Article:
Educational Leadership

in the digital age









When I first started teaching in 2001, I took attendance on paper and someone from the office came by to pick it up. I calculated rows of grades in a large paper grade book. Progress reports were printed and delivered to students by hand. Materials for class were copied on the copy machine, where a long line of teachers congregated on Monday mornings. Students passed paper notes in class and needed to borrow pencils.

Now, attendance is digital — in fact, your students might even be digital. Grades are calculated automatically and can be updated immediately. Progress reports are available by phone app. Materials for class are shared online for collaboration. Students text or snap notes . . . yet STILL ask to borrow pencils. I hope to relieve students of the massive pencil debt they find themselves in as they near graduation.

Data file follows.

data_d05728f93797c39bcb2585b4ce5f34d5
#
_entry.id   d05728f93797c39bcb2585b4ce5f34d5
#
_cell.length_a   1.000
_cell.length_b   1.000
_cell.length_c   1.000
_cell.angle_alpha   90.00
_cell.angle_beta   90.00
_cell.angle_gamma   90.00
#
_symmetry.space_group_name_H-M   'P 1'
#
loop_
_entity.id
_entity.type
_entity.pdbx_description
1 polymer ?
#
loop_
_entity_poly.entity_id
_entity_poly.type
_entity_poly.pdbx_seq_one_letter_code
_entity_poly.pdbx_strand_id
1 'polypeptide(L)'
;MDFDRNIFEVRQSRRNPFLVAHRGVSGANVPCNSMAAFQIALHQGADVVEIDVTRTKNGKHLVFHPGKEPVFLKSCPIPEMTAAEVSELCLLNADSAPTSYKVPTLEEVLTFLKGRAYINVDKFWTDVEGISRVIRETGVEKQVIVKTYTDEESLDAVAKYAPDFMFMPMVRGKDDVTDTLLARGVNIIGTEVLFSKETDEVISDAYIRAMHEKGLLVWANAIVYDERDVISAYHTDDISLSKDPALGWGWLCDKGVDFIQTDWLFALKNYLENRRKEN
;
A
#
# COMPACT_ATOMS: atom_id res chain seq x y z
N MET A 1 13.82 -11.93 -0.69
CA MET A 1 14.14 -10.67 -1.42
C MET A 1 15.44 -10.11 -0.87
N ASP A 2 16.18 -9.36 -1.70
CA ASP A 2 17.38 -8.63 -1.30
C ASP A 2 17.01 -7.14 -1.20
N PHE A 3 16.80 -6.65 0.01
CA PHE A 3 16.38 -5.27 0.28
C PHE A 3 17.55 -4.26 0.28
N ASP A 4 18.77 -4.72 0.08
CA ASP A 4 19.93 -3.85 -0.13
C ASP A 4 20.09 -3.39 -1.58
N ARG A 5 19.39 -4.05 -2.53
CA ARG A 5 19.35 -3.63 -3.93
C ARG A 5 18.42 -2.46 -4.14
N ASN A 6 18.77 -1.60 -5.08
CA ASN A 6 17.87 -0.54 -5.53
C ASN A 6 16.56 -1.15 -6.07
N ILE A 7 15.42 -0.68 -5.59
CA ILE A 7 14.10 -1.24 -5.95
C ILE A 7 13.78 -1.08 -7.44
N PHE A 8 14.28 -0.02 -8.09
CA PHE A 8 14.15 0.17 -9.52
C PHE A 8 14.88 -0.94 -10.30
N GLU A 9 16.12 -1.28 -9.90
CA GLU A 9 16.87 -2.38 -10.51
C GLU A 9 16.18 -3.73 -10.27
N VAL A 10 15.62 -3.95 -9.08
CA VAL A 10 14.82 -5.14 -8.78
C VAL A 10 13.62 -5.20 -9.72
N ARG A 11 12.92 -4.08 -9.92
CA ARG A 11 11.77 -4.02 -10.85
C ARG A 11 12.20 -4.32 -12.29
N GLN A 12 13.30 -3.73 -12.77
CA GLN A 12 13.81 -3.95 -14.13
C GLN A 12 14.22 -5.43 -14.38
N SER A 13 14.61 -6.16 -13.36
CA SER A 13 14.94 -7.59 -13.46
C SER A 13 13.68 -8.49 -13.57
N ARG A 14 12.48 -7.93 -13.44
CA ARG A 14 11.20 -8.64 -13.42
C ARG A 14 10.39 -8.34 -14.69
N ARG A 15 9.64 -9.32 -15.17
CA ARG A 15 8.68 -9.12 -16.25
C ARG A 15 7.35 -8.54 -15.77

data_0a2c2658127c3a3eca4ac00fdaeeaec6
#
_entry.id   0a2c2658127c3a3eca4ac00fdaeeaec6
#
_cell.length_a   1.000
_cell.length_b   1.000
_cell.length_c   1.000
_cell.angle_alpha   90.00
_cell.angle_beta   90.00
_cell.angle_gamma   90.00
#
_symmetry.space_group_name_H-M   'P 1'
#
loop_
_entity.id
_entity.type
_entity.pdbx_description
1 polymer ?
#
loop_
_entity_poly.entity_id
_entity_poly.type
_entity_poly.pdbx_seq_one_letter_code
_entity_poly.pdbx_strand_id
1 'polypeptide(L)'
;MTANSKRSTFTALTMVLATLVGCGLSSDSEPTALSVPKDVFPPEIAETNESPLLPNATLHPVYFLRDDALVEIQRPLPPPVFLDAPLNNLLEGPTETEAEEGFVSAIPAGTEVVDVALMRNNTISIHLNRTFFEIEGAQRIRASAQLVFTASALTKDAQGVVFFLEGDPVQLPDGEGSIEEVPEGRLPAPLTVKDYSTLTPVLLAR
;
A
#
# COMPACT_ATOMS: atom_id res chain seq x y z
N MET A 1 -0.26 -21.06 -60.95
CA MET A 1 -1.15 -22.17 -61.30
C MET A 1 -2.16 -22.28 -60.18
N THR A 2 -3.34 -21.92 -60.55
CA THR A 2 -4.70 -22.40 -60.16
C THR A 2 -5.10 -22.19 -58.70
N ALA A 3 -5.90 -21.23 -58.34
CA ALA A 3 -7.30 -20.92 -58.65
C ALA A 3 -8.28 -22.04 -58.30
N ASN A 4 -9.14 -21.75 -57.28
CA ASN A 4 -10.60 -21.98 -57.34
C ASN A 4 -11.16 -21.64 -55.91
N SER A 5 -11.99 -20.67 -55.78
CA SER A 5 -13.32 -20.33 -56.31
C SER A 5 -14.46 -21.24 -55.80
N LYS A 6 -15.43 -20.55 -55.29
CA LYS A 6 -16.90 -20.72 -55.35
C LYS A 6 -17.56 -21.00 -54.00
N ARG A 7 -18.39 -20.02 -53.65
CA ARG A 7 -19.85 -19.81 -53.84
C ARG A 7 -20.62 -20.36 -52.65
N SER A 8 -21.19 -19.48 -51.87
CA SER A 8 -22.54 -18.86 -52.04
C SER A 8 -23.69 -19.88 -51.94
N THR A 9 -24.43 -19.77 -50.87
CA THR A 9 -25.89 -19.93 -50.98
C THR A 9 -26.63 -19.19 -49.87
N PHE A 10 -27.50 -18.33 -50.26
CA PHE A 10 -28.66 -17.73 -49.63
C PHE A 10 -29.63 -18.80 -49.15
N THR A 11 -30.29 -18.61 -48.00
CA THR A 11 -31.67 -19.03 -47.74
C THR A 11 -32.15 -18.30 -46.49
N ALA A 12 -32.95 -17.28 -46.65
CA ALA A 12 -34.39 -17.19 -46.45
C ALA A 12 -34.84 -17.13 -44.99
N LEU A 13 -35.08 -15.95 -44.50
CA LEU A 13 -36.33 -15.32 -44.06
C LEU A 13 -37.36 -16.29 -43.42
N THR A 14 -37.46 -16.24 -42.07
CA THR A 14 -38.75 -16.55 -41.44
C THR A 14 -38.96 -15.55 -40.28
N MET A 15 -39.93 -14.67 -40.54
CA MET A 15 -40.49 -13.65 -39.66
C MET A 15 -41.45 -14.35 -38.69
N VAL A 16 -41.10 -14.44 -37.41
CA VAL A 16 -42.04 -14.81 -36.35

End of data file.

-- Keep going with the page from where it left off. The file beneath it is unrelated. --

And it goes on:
After 15 years of teaching and serving as a building coach for educational technology, I left the brick-and-mortar environment for a fully online Lead Instructor position with Michigan Virtual. I currently serve as the Instructional Manager with Michigan Virtual. Our online students never borrow pencils.

How do students, teachers, and school leadership move from the days of photo copies and worksheets to a more innovative and collaborative model of instruction?